Hays also discussed the College’s ongoing dedication to service, demonstrated by a record number of students participating in the Bonner Community Service Program as well as the recent fall service plunge, which accounted for more than 400 students contributing 1,200 hours of volunteer community work.
As part of Centre’s commitment to student safety and well-being, Hays announced work to update the College’s Sexual Misconduct Policy, as guided by newly established Title IX Federal policy requirements. This important effort, led by Director of Human Resources and Administrative Services Kay Drake, focuses on campus education, including the launch of a sexual assault training module intended for use by the entire Centre community.
With Director of Athletics and Recreation Brad Fields, Hays announced recent athletic facility enhancements, including significant upgrades to the Buck Fitness Center, in addition to construction of the new indoor practice facility for baseball and softball, to be completed this fall.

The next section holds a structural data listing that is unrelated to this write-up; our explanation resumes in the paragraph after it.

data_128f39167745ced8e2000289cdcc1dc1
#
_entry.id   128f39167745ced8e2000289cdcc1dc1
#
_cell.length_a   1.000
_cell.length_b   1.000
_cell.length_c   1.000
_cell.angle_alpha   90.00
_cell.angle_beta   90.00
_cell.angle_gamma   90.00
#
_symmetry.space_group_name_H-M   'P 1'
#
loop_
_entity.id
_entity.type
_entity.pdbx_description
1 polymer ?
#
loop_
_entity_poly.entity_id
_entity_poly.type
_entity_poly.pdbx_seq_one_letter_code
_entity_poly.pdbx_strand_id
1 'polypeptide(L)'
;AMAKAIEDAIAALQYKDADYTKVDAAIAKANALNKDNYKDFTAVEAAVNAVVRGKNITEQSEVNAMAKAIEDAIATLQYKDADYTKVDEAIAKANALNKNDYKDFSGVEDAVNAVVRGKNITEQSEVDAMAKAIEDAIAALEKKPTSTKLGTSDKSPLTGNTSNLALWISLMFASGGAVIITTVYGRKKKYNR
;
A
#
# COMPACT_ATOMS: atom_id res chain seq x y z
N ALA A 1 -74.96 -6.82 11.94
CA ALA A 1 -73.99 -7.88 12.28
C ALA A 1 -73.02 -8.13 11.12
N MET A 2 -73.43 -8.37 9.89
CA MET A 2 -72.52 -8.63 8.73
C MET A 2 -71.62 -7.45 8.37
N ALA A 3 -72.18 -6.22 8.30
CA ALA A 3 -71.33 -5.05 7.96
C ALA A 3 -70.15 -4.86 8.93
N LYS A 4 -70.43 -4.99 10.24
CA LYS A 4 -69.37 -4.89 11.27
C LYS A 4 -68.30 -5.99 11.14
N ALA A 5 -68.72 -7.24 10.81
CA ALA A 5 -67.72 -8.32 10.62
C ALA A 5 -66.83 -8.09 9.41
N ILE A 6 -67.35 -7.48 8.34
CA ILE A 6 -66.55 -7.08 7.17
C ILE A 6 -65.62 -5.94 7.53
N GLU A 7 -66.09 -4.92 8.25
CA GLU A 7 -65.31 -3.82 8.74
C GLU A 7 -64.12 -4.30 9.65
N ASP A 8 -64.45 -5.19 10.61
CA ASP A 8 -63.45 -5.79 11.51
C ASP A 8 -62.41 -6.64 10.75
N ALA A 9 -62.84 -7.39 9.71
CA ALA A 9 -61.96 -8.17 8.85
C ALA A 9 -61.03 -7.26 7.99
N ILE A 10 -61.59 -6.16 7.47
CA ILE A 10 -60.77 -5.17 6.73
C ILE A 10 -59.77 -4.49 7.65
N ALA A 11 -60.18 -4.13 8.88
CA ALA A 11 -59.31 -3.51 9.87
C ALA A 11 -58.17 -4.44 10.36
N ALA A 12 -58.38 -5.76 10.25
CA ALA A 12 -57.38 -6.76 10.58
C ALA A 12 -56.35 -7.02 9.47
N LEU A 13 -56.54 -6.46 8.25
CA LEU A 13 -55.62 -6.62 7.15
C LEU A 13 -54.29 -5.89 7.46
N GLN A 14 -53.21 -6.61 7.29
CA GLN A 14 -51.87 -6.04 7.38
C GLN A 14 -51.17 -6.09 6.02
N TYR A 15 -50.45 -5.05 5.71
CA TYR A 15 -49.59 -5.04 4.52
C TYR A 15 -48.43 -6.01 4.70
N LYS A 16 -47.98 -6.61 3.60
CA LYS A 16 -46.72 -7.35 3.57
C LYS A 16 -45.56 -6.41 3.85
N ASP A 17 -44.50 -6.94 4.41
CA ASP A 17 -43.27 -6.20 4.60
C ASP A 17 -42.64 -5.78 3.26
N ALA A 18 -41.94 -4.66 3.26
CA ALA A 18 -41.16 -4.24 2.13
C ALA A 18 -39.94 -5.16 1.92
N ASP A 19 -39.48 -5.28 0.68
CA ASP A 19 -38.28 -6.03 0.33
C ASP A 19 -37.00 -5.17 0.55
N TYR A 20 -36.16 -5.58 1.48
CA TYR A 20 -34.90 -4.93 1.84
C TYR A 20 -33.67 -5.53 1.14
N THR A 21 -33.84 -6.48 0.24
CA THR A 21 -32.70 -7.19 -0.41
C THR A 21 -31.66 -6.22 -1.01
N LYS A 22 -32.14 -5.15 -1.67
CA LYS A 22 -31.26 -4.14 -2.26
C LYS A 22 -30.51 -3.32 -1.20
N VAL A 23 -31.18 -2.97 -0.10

Robert L. Keasler Jr., vice president for finance and treasurer, provided an overview of additional campus enhancements, including plans to relocate the recently acquired 124 North Fifth Street property to the corner of Maple and West Walnut Streets. Planned for November 2014, the move is in effort to preserve the protected, historical structure, while accommodating housing needs for increased student enrollment. Eight students will occupy the facility in the fall of 2015.
During the Board’s plenary session, President John Roush led a review of the College’s refocused strategic plan for approval by the Board. Dedicated research and formal campus sessions have guided an ongoing examination of the goals and priorities of the College, culminating in four strategic directions covering every aspect of Centre’s operations and experience that will guide the College into its third century of service.
In other business, the Board voted to approve sabbatical leaves for 10 faculty members.
The next meeting of the Centre College Board of Trustees is scheduled for Jan. 30-31, 2015, in Louisville.
by Amy Clark Wise